Is obstruction by Germany and France forcing a 5th Railway Package on Europe to bring its railways rather belatedly into the 21st Century?

Lord Berkeley

 2015 New Year message from Tony Berkeley

The latest draft of the 4th Railway Package from the Latvian Presidency (see link below) makes depressing reading. It is a pale version of what the Commission started with, a blueprint to revitalise Europe’s railways, to introduce competition and efficiencies, better customer choice and private investment.

Since then, Angela Merkel summoned the then Commission President Barroso to Berlin and told him to alter the 4th RP to allow the German structure, full of allegations of unfair subsidies and competition issue, to continue.  He capitulated and introduced a second best solution of a ‘Chinese wall’ to prevent such abuses. Now France, loosing passenger and freight traffic at an alarming rate because of poor service quality and higher charges, is reintegrating track and train to further obstruct the Commission, and is joining Germany in opposing any attempt to introduce competition and bring some efficiencies into Europe’s creaking railway system.  According to a recent article in les Echos, there will soon be little of a rail network left in France apart from regional services around major cities and the still loss making TGV lines.

Both DB and SNCF are also suffering from competition from new long distance coach services, whose staff do not get the benefits of SNCF drivers who retire at the age of 50 on a pension of their final salary.  France’s solution to Europe’s rail problems is to try to get all rail workers across Europe to have the same benefits as its own featherbedded ‘cheminots’; this is indeed an odd way of beating the road or air competition. Germany does not want competition for passenger services, and refused to allow competitors to sell tickets in DB booking offices or machines, and neither operator will consider selling or leasing unused passenger trains to competitors.

Italy, in urgent need to finance its inefficient rail system, may float part of it on the stock exchange but will this inefficient monopoly provide the low risk dividends that investors will expect without falling foul of state aid or competition law?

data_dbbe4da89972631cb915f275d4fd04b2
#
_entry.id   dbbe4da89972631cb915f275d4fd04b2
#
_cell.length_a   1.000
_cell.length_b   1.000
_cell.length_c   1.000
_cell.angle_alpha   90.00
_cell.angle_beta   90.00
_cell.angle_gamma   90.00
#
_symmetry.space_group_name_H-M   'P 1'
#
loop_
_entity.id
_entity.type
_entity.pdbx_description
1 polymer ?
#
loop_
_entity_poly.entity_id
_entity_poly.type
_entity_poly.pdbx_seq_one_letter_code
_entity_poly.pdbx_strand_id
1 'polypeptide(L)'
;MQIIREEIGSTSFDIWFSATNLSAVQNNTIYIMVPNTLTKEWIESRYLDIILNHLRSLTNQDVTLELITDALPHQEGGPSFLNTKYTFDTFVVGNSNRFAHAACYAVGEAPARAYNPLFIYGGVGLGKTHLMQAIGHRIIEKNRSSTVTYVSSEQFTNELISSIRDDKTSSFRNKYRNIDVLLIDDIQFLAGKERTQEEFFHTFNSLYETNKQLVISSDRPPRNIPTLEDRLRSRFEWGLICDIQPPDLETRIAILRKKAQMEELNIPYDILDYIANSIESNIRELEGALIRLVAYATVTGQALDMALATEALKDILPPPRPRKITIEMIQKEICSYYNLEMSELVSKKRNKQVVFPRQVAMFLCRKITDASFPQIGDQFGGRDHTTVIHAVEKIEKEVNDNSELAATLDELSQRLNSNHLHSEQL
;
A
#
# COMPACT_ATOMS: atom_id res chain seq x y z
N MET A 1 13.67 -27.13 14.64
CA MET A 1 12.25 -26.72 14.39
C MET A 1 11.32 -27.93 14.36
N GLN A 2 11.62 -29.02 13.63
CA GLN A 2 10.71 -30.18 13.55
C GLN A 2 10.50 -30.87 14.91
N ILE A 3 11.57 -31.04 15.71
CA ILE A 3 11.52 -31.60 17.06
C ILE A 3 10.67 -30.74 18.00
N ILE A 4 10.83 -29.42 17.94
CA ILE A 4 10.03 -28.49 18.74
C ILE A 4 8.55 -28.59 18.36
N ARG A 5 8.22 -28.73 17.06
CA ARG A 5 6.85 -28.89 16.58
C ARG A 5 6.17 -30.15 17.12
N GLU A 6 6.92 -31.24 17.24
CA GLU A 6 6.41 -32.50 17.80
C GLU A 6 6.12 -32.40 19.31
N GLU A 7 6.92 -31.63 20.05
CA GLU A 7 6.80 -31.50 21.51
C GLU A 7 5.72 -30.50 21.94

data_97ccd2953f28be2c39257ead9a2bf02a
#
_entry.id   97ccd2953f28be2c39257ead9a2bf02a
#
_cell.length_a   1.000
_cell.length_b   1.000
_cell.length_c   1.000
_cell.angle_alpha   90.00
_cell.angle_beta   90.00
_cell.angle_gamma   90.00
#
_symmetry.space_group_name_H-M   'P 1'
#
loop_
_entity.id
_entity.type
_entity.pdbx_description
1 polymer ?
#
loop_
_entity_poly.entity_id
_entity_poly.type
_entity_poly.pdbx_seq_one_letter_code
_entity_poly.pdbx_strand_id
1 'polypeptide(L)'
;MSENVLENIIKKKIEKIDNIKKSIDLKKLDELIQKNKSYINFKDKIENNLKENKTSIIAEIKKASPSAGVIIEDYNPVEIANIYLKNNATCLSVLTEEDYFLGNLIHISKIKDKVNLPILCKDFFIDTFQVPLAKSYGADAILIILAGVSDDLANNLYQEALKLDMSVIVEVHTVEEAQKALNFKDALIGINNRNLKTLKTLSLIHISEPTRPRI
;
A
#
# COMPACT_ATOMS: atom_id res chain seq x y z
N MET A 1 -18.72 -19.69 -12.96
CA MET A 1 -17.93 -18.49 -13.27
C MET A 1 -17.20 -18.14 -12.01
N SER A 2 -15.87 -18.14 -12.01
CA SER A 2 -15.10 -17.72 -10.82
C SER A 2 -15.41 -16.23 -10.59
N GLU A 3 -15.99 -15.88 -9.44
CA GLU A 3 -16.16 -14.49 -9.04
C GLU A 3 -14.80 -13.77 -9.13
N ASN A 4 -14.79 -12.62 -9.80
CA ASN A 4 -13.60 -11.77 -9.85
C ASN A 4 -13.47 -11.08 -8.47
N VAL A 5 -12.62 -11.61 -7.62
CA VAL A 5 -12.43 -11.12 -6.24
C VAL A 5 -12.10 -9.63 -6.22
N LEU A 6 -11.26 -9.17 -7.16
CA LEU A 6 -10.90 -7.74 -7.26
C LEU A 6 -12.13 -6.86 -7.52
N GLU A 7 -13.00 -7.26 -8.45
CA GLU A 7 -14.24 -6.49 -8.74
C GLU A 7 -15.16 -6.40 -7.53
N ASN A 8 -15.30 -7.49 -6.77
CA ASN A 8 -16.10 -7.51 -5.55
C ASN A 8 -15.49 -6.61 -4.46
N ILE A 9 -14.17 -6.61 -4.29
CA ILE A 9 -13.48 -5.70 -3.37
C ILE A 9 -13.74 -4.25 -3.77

Does all this matter?  Is it important for Europe to have a thriving rail network capable of delivering faster, more reliable and cheaper services to customers?

The Commission thought it did; that is why it developed the 4th Railway Package to try to break the monopolies of the incumbents as well as introducing common standards and interoperability. Germany and France are killing it, by requiring the dilution of legislation on fair competition, so that their monopolies can be preserved in perpetuity.  No sensible investor will risk putting money into services in competition with these and other incumbents who obstruct, obfuscate, deny fair access to the network, and try to hide the unfair and secret subsidies that they arrange with their paymasters or owners.

Why don’t other member states object?   One might expect the UK to lead this, but the UK Government’s uncertain approach to Europe does not add to its credibility.  How many other member states are free from German pressure on their budgets, or French pressure on social issue?

So I fear that the Latvian Presidency will be browbeaten into accepting whatever Germany and France dictate, and the next Presidency, Luxembourg, sandwiched geographically between Germany and France, is rather unlikely to lead the campaign for liberalisation.

Will the European Parliament save the 4th RP?   It is new, and there are some strong supporters of liberalisation there.  However, it can be much easier to accept the story that all is fine with the railway – and one can always go by road or air.  MEPs should remember that monopolies are self-perpetuating, provide bad service and high costs to their governments, and lose more and more money, but have unlimited resources for fighting off or buying up any competition whilst at the same time having their begging bowl out for more and more state subsidy.

Nobody gains from this, neither the passenger or freight customer, not in the end the featherbedded workers who, in the end, will lose their jobs, as the more efficient road or air transport takes the business.  It does not have to be like this but, at the present rate of progress, it will be, to the serious detriment of Europe’s’ business and quality of life.

If you don’t want such monopolies, then you need fair and open competition, separation of infrastructure from train operation, strong and comprehensive regulation, and the will to make it all work fairly; that is the only way to encourage investment that Europe’s railway so desperately needs.

With increasing number of press articles predicting the slow death of many railways, is the 4th Railway Package the last train to a competitive market, now departing almost empty of passengers, freight – and hope for the future!

Roll on the 5th Railway Package, supported by a strong political will to bring the single market, competition and investment to this rail sector which, with few exceptions, instead of looking forward, clings to a starry eyed version of history!

Tony Berkeley

Lord Berkeley is chairman of the Rail Freight Group and a Board Member of the European Rail Freight Association.  The opinions expressed here are his own.

Tony Berkeley

tony@rfg.org.uk. Lordsoftheblog/Berkeley

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@tonyberkeley1